Wednesday, April 7, 2010

Mrs Warrens Profession review (Comedy Theatre) - a tad too tedious

I have got no issue with long dialogue. Wife will attest to that, usually with her doing the talking and me, listening. Not only that, I count Ethan Hawke and Julie Delpy's 1995 “Before Sunrise” and 2004 “Before Sunset” along my favourite movies. For the uninitiated, Sunrise is the sequel to Sunset and both involve a couple who hooked up on a train and found solace in each other through long conversations through the sunset and many years later, through sunrise.


And I kid you not, for the entire length of these movies was dominated with dialogues between the unlikely couple as they stroll along streets of Vienna in the first installment and subsequently Paris in the sequel. Now that I have convinced you that I have absolutely no problem digesting hours of mere talking, a disclaimer should be put in place. At no point in time was the dialogues boring. Ranging from life as it was and societal issues, they were, on the contrary, rather engaging.

Mrs Warren’s Profession currently playing at Comedy Theatre was a totally different matter altogether.

The two hours and fifteen minutes play written by George Bernard Shaw in 1893 revolved around the relationship between a mother and her child. The latter (Vivie by Lucy Briggs-Owens), an aspiring actuary, was brought up alone, attended good schools and boarding houses, all using money sent to her by her mother (Mrs Warren by Felicity Kendal) who was based overseas.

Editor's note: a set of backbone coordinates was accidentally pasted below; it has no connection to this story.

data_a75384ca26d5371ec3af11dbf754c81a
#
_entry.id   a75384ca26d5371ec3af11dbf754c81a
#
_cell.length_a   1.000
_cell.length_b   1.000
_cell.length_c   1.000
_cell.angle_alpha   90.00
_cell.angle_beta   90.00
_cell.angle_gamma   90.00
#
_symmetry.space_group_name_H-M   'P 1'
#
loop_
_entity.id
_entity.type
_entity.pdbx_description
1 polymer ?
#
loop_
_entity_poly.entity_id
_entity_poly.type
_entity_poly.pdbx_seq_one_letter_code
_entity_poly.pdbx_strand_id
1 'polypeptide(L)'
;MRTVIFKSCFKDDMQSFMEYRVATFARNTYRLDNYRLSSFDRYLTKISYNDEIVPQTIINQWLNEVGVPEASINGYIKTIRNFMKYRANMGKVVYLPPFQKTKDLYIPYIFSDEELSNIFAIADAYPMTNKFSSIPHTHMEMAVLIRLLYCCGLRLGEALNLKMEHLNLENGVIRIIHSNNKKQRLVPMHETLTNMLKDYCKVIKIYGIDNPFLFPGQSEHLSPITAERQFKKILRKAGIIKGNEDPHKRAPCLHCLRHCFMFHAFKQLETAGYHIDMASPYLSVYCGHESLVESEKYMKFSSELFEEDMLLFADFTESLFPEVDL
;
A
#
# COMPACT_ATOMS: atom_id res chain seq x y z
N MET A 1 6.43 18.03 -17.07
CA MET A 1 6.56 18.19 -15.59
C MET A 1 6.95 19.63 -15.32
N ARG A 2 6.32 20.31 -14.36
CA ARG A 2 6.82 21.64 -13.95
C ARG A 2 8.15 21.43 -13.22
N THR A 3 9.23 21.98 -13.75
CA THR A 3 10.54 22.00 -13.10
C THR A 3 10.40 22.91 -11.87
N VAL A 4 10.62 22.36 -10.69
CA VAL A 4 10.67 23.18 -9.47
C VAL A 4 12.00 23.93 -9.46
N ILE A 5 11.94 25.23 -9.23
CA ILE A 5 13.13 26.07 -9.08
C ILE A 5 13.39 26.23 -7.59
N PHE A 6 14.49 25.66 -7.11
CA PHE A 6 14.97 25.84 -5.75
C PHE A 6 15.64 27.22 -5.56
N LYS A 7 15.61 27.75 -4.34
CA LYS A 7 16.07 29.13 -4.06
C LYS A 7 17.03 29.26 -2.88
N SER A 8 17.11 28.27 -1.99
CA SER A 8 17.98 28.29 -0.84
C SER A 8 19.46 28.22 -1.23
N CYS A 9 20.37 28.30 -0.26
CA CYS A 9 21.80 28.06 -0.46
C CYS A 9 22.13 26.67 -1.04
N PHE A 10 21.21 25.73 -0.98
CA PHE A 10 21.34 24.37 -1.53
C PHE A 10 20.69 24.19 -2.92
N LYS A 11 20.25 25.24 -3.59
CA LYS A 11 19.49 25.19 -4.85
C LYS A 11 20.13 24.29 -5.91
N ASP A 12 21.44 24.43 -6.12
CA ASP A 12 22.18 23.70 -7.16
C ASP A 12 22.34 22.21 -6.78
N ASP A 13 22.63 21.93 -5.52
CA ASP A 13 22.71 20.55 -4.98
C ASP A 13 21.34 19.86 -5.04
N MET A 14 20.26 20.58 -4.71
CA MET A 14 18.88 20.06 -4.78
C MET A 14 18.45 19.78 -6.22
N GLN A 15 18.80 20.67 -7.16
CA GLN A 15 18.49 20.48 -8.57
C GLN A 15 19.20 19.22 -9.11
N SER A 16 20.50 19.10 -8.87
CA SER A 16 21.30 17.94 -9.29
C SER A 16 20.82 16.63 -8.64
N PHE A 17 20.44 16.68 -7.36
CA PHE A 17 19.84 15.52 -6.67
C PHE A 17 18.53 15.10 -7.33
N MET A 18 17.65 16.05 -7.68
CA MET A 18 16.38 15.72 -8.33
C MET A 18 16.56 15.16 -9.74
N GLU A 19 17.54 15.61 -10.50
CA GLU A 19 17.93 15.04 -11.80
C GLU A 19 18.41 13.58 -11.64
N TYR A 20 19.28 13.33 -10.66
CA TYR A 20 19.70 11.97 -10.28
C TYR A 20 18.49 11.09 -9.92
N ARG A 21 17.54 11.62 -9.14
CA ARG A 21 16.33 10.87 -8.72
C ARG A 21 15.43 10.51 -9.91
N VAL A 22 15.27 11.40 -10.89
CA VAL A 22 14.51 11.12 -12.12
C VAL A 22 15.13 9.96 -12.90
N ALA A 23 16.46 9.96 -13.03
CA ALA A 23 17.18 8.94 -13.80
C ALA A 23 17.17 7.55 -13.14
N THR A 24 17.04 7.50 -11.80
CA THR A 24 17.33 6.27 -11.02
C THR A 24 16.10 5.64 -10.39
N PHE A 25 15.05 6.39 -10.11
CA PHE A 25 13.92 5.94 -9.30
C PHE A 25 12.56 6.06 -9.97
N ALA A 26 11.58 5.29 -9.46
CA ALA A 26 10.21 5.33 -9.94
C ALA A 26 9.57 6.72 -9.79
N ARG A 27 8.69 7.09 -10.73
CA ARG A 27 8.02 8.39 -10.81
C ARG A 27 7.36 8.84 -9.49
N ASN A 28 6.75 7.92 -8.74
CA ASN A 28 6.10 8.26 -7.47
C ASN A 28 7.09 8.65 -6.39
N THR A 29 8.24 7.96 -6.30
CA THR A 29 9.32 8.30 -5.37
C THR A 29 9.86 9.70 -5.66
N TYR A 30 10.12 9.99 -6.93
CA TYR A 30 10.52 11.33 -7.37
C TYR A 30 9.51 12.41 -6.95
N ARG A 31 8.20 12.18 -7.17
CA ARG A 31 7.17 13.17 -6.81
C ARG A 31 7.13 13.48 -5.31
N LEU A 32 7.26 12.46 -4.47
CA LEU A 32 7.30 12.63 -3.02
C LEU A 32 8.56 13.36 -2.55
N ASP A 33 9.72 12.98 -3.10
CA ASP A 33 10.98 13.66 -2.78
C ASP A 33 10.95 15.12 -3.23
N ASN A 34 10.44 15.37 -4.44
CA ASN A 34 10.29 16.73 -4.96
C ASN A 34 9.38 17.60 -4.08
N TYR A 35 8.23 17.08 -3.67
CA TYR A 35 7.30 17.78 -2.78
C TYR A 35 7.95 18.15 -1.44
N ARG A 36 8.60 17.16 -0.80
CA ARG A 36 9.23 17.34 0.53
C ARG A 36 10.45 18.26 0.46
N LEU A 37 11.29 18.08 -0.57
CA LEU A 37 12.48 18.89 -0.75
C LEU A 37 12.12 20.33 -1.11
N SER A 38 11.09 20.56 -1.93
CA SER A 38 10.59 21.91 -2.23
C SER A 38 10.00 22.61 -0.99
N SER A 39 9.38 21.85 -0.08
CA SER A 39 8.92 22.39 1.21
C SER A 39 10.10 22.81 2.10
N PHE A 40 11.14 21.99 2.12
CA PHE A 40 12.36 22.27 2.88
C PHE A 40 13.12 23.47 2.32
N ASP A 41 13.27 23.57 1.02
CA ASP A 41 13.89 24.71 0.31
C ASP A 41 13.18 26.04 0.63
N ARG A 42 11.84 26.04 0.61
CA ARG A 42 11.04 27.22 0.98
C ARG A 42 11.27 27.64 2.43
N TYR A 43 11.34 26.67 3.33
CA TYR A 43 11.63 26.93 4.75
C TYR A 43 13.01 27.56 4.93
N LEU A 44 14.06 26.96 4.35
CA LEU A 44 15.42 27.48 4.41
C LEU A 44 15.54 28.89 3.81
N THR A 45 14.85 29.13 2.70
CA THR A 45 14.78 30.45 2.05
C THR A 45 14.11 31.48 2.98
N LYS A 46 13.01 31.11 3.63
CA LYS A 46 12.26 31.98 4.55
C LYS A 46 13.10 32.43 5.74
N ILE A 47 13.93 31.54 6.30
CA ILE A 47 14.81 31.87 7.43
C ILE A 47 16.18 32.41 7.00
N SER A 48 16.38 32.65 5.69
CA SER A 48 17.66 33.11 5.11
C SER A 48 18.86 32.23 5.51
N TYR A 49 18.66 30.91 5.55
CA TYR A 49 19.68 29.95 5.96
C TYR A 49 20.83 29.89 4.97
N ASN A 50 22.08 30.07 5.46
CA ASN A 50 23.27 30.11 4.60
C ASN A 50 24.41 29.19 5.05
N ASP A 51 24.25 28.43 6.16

Though I had not come across Shaw’s original play, it didn’t take me too long to realise what Mrs Warren’s profession was. Four minutes into the show to be exact. So imagine having to sit through two more hours of tedious dialogues between the six characters revolving around Mrs Warren’s profession, not to mention the understated anguish Vivie displayed when she realised that the money that she had been spending all those years didn’t exactly fall from the sky.

So that was how the play went. Vivie’s struggle to maintain the moral high ground while Mrs Warren berated her stubbornness in an increasingly tiresome staccato tone. Believe me, it was painfully tedious. It reminded me of Judi Dench’s Madame De Sade, another play that I actually felt like withering in my seat. Even Jude Law’s Hamlet was marginally bearable compared to Mrs Warren’s Profession though I must admit that I was never a student of Shakespeare to begin with.

Unless you are a hardcore fan of Shaw and long monotonous plays, I suggest that you head towards Bedroom Farce instead. It’s a different genre I know but really, there is no need to subject yourself to two hours of agonizing Victorian sensitivities. Seriously.

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Emm said...

Ahah. I will ensure that I avoid this then. You're seeing quite a bit of theatre recently - good for you!

C K said...

With the recent weather turning for the better, I should be heading out into the sun more often, shouldn't I? :)

How was your Easter holiday? I hope you had a good break.

Karin said...

hmm, reviews of Mrs Warren's Profession were generally quite good, i thought! it looked interesting - pity you didn't like it!

C K said...

I guess it's a matter of genre preference, isn't it? That said, I thought that the execution of the plot was rather monotonous. Then again, it might be as such in the original play.

Have you read the original play?

Emm said...

Hey! It was great thanks - we went to Isle of Wight the week before which I had been planning on doing since reading your post last year!